A startup mentality focuses the mind, challenges the body, and can be good for the soul.
I love the scrappy, can-do attitude of early-stage companies—simply walk through the doors and the energy is infectious. The optimism, agility, and ingenuity to create something special, not to mention being new to the world, keeps startup entrepreneurs hyper-focused.
Invariably everything is being rapidly prototyped and refined, and there is always a competitor to beat and an incumbent technology to displace. So a startup’s focus is often outward facing, with a closely connected team running to cross a milestone for funding or fight for survival.
A sizeable company has the obvious benefits of scale, infrastructure, intellectual and financial capital, depth of resources and capabilities, and sustainability—nothing surprises me in terms of what a large organization’s capabilities are. But one of the symptoms of size that I find continuously disappointing is the enemy on the inside, and it often manifests itself at the top with leadership in fighting, politicking, and a lack of genuine teamwork.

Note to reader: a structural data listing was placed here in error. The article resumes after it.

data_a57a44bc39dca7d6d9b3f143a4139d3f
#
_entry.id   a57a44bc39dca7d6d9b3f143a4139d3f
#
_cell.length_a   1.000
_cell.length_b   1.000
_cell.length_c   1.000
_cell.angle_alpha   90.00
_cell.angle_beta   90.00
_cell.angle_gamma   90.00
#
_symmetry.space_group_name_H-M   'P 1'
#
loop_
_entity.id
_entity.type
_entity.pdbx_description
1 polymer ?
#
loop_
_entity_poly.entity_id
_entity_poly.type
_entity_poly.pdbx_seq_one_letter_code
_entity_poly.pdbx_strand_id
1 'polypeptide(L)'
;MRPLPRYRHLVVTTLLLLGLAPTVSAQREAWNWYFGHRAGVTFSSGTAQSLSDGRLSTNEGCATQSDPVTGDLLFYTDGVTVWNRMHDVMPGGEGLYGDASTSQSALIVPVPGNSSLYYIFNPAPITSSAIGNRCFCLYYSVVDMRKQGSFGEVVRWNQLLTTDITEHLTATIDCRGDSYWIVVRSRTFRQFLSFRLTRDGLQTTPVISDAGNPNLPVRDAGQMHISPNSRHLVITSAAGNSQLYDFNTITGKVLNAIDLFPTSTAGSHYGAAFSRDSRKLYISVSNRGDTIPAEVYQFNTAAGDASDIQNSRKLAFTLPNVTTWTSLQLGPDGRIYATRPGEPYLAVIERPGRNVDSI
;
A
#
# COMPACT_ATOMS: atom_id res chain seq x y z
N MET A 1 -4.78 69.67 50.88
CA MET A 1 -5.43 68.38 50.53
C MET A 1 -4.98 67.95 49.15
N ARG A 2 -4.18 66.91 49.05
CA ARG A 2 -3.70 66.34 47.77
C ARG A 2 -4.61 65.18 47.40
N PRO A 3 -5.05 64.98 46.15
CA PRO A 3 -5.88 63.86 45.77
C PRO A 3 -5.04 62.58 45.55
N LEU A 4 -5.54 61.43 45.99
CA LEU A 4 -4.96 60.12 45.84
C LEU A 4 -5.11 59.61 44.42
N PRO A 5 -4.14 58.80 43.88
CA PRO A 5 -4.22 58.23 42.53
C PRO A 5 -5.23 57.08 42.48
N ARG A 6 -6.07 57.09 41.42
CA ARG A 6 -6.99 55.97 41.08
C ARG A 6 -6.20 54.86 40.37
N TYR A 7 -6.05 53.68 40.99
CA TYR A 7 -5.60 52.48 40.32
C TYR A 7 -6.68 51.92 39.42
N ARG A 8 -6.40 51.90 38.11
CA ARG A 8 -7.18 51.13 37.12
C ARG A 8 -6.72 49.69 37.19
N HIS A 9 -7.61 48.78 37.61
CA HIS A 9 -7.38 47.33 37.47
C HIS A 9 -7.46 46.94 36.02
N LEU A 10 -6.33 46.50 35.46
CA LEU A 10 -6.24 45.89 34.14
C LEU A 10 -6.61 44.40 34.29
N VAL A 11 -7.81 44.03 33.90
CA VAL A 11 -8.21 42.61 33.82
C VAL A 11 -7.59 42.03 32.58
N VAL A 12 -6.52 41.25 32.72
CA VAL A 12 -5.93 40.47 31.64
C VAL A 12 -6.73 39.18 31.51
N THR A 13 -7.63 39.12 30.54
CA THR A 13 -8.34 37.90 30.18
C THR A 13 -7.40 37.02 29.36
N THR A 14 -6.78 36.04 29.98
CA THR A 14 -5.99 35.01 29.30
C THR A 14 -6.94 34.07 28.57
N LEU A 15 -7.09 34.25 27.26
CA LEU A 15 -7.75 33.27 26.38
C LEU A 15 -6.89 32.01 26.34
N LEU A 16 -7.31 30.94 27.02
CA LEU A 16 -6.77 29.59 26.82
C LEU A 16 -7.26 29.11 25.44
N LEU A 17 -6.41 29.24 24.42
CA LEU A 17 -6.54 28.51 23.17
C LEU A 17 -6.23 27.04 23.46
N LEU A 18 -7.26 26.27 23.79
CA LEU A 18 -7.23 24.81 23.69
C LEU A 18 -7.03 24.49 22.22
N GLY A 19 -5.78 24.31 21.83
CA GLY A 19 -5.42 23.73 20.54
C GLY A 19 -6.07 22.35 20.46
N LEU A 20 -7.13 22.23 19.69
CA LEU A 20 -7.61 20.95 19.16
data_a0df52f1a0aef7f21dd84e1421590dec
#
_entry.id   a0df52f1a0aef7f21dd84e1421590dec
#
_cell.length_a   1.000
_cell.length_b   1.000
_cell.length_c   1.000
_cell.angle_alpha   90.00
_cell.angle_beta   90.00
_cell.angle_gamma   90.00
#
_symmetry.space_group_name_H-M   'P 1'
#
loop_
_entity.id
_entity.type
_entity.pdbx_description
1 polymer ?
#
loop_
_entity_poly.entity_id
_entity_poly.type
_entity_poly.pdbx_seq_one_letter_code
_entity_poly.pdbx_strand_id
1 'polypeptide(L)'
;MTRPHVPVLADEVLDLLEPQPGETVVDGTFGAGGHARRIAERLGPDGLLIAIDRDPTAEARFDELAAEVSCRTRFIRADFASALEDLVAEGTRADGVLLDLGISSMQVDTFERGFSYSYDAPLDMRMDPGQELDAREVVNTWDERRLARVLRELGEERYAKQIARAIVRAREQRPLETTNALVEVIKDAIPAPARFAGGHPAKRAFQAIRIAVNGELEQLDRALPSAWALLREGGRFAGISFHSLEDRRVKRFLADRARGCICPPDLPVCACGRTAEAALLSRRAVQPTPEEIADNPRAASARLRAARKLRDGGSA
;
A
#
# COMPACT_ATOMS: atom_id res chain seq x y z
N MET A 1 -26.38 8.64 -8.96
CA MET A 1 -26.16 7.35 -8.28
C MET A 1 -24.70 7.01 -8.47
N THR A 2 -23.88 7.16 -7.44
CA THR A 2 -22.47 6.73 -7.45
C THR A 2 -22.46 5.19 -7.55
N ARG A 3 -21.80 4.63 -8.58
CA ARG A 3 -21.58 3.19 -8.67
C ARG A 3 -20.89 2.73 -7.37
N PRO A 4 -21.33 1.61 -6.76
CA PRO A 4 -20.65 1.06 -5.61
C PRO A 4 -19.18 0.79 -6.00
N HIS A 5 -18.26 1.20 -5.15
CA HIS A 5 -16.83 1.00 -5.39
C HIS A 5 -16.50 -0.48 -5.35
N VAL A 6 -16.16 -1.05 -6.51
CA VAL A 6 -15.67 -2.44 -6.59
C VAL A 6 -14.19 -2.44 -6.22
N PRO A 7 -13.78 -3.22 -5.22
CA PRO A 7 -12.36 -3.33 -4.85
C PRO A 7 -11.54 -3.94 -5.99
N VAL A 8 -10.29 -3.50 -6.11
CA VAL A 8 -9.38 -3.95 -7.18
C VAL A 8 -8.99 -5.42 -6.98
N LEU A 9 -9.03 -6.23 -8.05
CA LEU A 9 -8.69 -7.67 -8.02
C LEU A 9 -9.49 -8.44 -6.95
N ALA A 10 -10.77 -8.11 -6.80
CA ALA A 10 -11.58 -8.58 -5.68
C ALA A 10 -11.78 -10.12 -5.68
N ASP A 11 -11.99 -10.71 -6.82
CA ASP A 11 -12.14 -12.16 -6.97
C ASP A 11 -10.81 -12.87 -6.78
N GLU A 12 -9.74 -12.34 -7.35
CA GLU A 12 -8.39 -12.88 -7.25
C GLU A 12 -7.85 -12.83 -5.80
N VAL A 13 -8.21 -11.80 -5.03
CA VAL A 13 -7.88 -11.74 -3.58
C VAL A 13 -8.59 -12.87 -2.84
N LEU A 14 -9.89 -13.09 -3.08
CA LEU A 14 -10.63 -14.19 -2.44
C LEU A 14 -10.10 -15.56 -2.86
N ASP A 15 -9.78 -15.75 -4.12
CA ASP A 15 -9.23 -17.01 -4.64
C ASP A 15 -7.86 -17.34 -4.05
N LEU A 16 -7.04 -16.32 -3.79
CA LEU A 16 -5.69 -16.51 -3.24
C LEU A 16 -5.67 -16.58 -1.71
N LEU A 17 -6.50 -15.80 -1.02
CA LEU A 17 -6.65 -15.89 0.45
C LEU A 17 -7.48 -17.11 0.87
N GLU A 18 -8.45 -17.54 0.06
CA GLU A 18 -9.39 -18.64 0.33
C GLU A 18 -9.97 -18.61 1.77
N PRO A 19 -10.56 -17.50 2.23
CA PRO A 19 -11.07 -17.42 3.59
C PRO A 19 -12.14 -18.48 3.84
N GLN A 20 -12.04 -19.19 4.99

If you’re a leader of a large organization, I guarantee you will find significant opportunities for growth performance optimization and cultural transformation by taking a good honest look on the inside at how you function as a company and where you need to change.
With that information, you can confidently direct your focus and efforts on what’s important on the outside. Here are a few tips on how to adopt that startup mentality:
Leaders who spend their time people pleasing, positioning, and politicking create cultures that don’t move corporations or departments to realize their full potential. It takes a courageous leader to set a vision and challenge the team to define a path, stay the course, and not get distracted by the small stuff. Establishing a clear vision focuses your entire team on a destination they can all take pride in building together.
When profits come before purpose, personal pride usually overshadows shared values and you can clearly see the trail of dysfunction and destruction. Inside many large organizations, greed and pride are the result of short-term, results-driven incentive schemes that fail to align individual leaders around a brand’s greater purpose and operating principles.
Just like a great soccer team trains together so they can cumulatively play to win, a great executive team spends time getting to know each other. They are coached, encouraged and challenged to collaborate together. There are no sarcastic comments when another member of the team speaks. There are no meetings before the meeting.
Come together, play together, and strive for a common goal. Learn to play like a team and heed the wise words of Henry Ford, "Coming together is the start. Staying together is progress. Working together is success."
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